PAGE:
August 19, 2019

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CMS Proposes “Wind Down” Plan for Federal Exchanges

Despite the Trump Administration’s unsuccessful attempts to fully repeal and replace the Affordable Care Act (the “ACA”), the Administration has continued to target the ACA. In the Administration’s latest salvo, the Centers for Medicare & Medicaid Services (“CMS”) announced in its Fiscal Year 2019 Performance Budget (the “Budget”)[1] – as released by the federal Office of Management and Budget on February 12, 2018 – a proposal to “wind down” its financial support for the federal health insurance exchanges. Specifically, the Budget explains that if Congress repeals the ACA, CMS will withdraw its support of the federal exchanges by plan year 2020.

In the Budget, CMS requests funds totaling approximately $2.4 billion to continue certain operations of the various programs it administers, including Medicare, Medicaid, the Children’s Health Insurance Program, and the federal health insurance exchanges, marking a decrease of approximately $403.6 million from last year’s request.[2] In connection with the proposed decrease, CMS plans the “wind down” of the federal exchanges for plan year 2020 as states transition to new Market-Based Health Care Grants. Ultimately, CMS hopes the Market-Based Health Care Grant Program will give states the ability to more effectively oversee their own insurance markets and expand enrollment options. However, CMS conditions its request by explaining that the Budget “assumes passage of legislation to repeal and replace Obamacare, which would phase down the Federal Exchanges as the new Market-Based Health Care grants become available in plan year 2020.”[3]

The ACA currently allows each state the opportunity to establish its own health insurance exchange to help its citizens and small employers purchase affordable health insurance coverage. While some states have taken full advantage of this opportunity, such as California and New York, other states, such as Texas and Florida, still heavily rely on the federal exchanges to promote health insurance coverage for their citizens.[4] Without the federal health insurance exchanges, the states that continue to rely solely on such exchanges may have a difficult time transitioning to CMS’s new Market-Based Health Care Grant Program.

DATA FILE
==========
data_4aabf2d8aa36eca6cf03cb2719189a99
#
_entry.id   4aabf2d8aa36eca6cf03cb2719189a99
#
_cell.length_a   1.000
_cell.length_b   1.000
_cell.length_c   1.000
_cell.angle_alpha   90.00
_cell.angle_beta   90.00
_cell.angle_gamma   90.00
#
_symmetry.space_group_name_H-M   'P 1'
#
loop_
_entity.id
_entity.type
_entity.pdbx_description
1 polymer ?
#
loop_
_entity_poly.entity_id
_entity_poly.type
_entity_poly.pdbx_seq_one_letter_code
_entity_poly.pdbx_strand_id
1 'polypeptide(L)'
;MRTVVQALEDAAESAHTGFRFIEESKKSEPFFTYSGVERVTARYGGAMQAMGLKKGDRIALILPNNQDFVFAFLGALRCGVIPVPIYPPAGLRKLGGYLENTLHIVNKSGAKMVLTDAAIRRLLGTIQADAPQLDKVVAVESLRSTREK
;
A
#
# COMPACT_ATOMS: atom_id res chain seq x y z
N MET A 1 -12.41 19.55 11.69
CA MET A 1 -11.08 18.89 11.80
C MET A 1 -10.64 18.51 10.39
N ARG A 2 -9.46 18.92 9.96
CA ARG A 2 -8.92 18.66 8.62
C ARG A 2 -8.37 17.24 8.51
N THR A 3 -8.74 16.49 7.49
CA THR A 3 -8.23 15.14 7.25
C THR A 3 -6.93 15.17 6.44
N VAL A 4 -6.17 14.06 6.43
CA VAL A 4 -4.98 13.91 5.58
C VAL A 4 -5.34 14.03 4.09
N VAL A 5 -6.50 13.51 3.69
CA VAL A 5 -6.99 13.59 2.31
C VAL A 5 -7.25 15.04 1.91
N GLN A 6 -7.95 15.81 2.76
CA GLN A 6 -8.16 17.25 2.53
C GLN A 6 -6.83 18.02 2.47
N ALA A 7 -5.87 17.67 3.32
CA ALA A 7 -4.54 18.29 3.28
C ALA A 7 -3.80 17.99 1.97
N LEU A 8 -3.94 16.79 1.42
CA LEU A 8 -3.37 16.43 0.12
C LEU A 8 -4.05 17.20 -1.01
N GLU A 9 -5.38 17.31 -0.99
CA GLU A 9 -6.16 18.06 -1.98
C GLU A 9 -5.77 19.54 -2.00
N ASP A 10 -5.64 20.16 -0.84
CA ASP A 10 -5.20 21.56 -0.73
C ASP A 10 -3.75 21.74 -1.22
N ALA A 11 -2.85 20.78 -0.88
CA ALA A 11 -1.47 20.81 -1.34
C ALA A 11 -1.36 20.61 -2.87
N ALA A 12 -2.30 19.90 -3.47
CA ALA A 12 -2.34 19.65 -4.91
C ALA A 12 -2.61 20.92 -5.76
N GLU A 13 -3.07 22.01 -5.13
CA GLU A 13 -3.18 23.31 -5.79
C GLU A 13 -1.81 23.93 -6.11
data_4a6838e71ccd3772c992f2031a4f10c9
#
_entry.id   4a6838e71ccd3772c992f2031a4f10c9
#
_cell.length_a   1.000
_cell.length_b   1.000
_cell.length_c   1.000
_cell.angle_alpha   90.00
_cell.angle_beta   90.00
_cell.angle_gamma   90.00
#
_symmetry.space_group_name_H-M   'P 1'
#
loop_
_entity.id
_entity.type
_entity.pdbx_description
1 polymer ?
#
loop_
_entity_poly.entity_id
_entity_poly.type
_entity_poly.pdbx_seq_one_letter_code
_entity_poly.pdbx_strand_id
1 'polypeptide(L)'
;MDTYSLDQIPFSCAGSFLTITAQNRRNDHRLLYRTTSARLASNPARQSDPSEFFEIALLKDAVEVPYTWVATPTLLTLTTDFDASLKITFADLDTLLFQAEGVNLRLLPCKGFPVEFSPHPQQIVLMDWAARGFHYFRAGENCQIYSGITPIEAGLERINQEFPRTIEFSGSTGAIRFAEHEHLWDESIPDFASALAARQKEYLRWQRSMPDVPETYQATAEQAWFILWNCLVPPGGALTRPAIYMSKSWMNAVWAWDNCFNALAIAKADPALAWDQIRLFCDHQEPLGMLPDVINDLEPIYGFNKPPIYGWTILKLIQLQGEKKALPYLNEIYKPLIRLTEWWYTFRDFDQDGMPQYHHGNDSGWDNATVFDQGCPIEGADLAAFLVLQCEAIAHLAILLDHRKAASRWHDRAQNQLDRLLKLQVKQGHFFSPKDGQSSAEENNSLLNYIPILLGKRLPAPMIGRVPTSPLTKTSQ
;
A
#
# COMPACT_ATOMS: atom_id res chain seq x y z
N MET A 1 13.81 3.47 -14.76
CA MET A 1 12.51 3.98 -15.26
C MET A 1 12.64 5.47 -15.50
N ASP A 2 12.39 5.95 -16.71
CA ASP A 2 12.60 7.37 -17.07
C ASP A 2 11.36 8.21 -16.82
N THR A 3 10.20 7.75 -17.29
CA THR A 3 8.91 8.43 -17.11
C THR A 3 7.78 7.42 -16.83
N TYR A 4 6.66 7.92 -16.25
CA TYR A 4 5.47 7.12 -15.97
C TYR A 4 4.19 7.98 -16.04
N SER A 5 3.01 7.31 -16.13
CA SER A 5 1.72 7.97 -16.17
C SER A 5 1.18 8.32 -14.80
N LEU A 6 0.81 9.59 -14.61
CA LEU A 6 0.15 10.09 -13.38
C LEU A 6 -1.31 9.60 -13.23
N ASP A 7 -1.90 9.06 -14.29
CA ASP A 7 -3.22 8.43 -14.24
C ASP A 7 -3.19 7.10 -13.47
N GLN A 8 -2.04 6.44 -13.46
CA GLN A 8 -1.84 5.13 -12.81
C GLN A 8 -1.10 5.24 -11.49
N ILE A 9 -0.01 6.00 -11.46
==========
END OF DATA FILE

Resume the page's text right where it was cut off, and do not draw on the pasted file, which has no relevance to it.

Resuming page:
In addition to the Budget, the White House budget blueprint, released earlier this year, discusses a two-part approach to repeal and replace the ACA, the first of which is the enactment of legislation modeled closely after the Graham-Cassidy-Heller-Johnson (“GCHJ”) bill as soon as possible, which will allow for the funding of CMS’s new Market-Based Health Care Grants to states.[5] The second part of the two-step approach includes the enactment of additional reforms to address healthcare spending and establish support for the new GCHJ-like bill.

While it is difficult to predict whether CMS will be able to implement its plan to “wind down” the federal health exchanges, given Congress’ lack of success in recent months to repeal and replace the ACA, history suggests that this Administration will nonetheless persist in its efforts to dismantle the law.

[1] Department of Health and Human Services, Centers for Medicare & Medicaid Services, Fiscal Year 2019 Performance Budget ( Downloads/FY2019-CJ-Final.pdf)

[2] Id.

[3] Id.

[4] The Marketplace in your state, (

[5] An American Budget, Fiscal Year 2019 Budget of the U.S. Government, U.S. Office of Management and Budget (

Copyright © 2019, Sheppard Mullin Richter & Hampton LLP.


About this Author

Cody Fierro, Sheppard Mullin, Healthcare attorney

Cody J. Fierro is an associate in the Corporate Practice Group in the firm's Century City office and is a member of the firm's Healthcare Team.


  • J.D., University of California, Hastings, 2017, magna cum laude, Order of the Coif,Thurston Society
  • B.S., University of Arizona, 2013

He is admitted to practice in California. 

Matthew Goldman, Corporate Attorney, Sheppard Mullin Law Firm

Matthew Goldman is an associate in the Corporate Practice Group in the firm's Century City office and is a member of the firm's healthcare practice team.

Areas of Practice

Matthew’s practice blends the regulatory and transactional components of healthcare law, and includes representation of hospitals, managed care organizations, medical groups, and other healthcare entities and providers. On the regulatory side, Matthew’s practice is focused on licensing, regulatory compliance, and managed care arrangements. Matthew has extensive experience preparing Knox-Keene HMO license applications and assisting clients with structuring shared-risk arrangements, developing and utilizing innovative payment methodologies, and ensuring compliance with applicable federal and state law. Matthew’s transactional practice is focused on mergers and acquisitions, joint ventures, and strategic alliances in the healthcare sector. 

Jordan Grushkin, Attorney, Sheppard Mullin Law Firm, Health Care

Jordan Grushkin is an associate in the Corporate Practice group in the firm's Century City office.

  • J.D., Georgetown University Law Center, 2015

  • B.A., Georgetown University, 2015, magna cum laude